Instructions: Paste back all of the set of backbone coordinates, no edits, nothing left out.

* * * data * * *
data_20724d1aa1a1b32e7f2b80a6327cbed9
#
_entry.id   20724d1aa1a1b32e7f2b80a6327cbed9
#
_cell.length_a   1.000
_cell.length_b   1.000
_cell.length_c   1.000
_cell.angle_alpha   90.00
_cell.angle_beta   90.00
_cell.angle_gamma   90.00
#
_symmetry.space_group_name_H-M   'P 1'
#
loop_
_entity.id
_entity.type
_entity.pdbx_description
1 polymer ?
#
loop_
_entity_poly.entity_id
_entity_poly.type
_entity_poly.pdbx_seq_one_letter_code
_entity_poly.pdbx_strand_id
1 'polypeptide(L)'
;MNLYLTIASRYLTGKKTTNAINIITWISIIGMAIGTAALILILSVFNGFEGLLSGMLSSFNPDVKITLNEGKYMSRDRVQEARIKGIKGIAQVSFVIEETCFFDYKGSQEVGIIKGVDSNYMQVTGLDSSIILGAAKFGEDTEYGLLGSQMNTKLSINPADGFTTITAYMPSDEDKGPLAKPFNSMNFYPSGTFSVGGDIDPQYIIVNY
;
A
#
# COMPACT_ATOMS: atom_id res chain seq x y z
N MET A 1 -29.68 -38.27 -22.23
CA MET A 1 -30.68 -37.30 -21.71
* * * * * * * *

data_20724d1aa1a1b32e7f2b80a6327cbed9
#
_entry.id   20724d1aa1a1b32e7f2b80a6327cbed9
#
_cell.length_a   1.000
_cell.length_b   1.000
_cell.length_c   1.000
_cell.angle_alpha   90.00
_cell.angle_beta   90.00
_cell.angle_gamma   90.00
#
_symmetry.space_group_name_H-M   'P 1'
#
loop_
_entity.id
_entity.type
_entity.pdbx_description
1 polymer ?
#
loop_
_entity_poly.entity_id
_entity_poly.type
_entity_poly.pdbx_seq_one_letter_code
_entity_poly.pdbx_strand_id
1 'polypeptide(L)'
;MNLYLTIASRYLTGKKTTNAINIITWISIIGMAIGTAALILILSVFNGFEGLLSGMLSSFNPDVKITLNEGKYMSRDRVQEARIKGIKGIAQVSFVIEETCFFDYKGSQEVGIIKGVDSNYMQVTGLDSSIILGAAKFGEDTEYGLLGSQMNTKLSINPADGFTTITAYMPSDEDKGPLAKPFNSMNFYPSGTFSVGGDIDPQYIIVNY
;
A
#
# COMPACT_ATOMS: atom_id res chain seq x y z
N MET A 1 -29.68 -38.27 -22.23
CA MET A 1 -30.68 -37.30 -21.71